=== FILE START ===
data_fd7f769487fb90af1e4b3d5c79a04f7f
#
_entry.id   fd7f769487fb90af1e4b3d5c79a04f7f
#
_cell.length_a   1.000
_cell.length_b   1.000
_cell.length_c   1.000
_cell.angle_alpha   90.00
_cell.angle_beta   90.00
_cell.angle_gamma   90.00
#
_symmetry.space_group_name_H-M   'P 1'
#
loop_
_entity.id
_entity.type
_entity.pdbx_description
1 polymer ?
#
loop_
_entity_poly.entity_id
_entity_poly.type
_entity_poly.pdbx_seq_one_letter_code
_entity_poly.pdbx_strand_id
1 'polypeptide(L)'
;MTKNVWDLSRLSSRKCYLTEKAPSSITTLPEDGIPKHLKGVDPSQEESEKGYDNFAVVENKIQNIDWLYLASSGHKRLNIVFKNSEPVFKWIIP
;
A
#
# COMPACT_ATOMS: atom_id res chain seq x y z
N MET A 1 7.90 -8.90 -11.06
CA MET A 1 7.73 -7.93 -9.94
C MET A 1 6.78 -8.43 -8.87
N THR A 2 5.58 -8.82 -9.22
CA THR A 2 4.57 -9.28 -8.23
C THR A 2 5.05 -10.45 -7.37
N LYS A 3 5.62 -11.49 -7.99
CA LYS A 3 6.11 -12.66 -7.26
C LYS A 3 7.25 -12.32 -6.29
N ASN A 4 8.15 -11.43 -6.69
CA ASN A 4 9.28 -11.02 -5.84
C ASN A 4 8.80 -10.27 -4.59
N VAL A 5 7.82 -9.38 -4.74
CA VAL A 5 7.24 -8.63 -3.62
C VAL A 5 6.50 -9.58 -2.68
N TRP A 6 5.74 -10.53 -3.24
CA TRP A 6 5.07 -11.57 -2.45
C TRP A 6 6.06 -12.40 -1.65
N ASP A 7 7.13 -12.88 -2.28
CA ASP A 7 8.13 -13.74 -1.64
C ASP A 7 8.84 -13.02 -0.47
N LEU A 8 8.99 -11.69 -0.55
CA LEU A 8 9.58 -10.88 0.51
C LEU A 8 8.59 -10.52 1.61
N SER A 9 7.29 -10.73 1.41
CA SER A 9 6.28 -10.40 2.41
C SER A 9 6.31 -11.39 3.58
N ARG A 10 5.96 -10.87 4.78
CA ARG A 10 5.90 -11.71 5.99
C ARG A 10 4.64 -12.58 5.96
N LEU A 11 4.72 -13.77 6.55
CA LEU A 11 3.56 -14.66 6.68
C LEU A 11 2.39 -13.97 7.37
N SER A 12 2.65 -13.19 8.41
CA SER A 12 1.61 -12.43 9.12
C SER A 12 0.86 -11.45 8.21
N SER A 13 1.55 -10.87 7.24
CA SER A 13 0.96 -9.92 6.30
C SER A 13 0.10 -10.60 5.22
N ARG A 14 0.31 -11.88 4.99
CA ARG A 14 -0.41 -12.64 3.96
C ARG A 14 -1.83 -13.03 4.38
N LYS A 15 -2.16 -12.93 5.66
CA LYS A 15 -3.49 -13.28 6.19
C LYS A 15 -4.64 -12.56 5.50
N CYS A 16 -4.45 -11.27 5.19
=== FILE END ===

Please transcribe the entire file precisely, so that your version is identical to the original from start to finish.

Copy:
data_fd7f769487fb90af1e4b3d5c79a04f7f
#
_entry.id   fd7f769487fb90af1e4b3d5c79a04f7f
#
_cell.length_a   1.000
_cell.length_b   1.000
_cell.length_c   1.000
_cell.angle_alpha   90.00
_cell.angle_beta   90.00
_cell.angle_gamma   90.00
#
_symmetry.space_group_name_H-M   'P 1'
#
loop_
_entity.id
_entity.type
_entity.pdbx_description
1 polymer ?
#
loop_
_entity_poly.entity_id
_entity_poly.type
_entity_poly.pdbx_seq_one_letter_code
_entity_poly.pdbx_strand_id
1 'polypeptide(L)'
;MTKNVWDLSRLSSRKCYLTEKAPSSITTLPEDGIPKHLKGVDPSQEESEKGYDNFAVVENKIQNIDWLYLASSGHKRLNIVFKNSEPVFKWIIP
;
A
#
# COMPACT_ATOMS: atom_id res chain seq x y z
N MET A 1 7.90 -8.90 -11.06
CA MET A 1 7.73 -7.93 -9.94
C MET A 1 6.78 -8.43 -8.87
N THR A 2 5.58 -8.82 -9.22
CA THR A 2 4.57 -9.28 -8.23
C THR A 2 5.05 -10.45 -7.37
N LYS A 3 5.62 -11.49 -7.99
CA LYS A 3 6.11 -12.66 -7.26
C LYS A 3 7.25 -12.32 -6.29
N ASN A 4 8.15 -11.43 -6.69
CA ASN A 4 9.28 -11.02 -5.84
C ASN A 4 8.80 -10.27 -4.59
N VAL A 5 7.82 -9.38 -4.74
CA VAL A 5 7.24 -8.63 -3.62
C VAL A 5 6.50 -9.58 -2.68
N TRP A 6 5.74 -10.53 -3.24
CA TRP A 6 5.07 -11.57 -2.45
C TRP A 6 6.06 -12.40 -1.65
N ASP A 7 7.13 -12.88 -2.28
CA ASP A 7 8.13 -13.74 -1.64
C ASP A 7 8.84 -13.02 -0.47
N LEU A 8 8.99 -11.69 -0.55
CA LEU A 8 9.58 -10.88 0.51
C LEU A 8 8.59 -10.52 1.61
N SER A 9 7.29 -10.73 1.41
CA SER A 9 6.28 -10.40 2.41
C SER A 9 6.31 -11.39 3.58
N ARG A 10 5.96 -10.87 4.78
CA ARG A 10 5.90 -11.71 5.99
C ARG A 10 4.64 -12.58 5.96
N LEU A 11 4.72 -13.77 6.55
CA LEU A 11 3.56 -14.66 6.68
C LEU A 11 2.39 -13.97 7.37
N SER A 12 2.65 -13.19 8.41
CA SER A 12 1.61 -12.43 9.12
C SER A 12 0.86 -11.45 8.21
N SER A 13 1.55 -10.87 7.24
CA SER A 13 0.96 -9.92 6.30
C SER A 13 0.10 -10.60 5.22
N ARG A 14 0.31 -11.88 4.99
CA ARG A 14 -0.41 -12.64 3.96
C ARG A 14 -1.83 -13.03 4.38
N LYS A 15 -2.16 -12.93 5.66
CA LYS A 15 -3.49 -13.28 6.19
C LYS A 15 -4.64 -12.56 5.50
N CYS A 16 -4.45 -11.27 5.19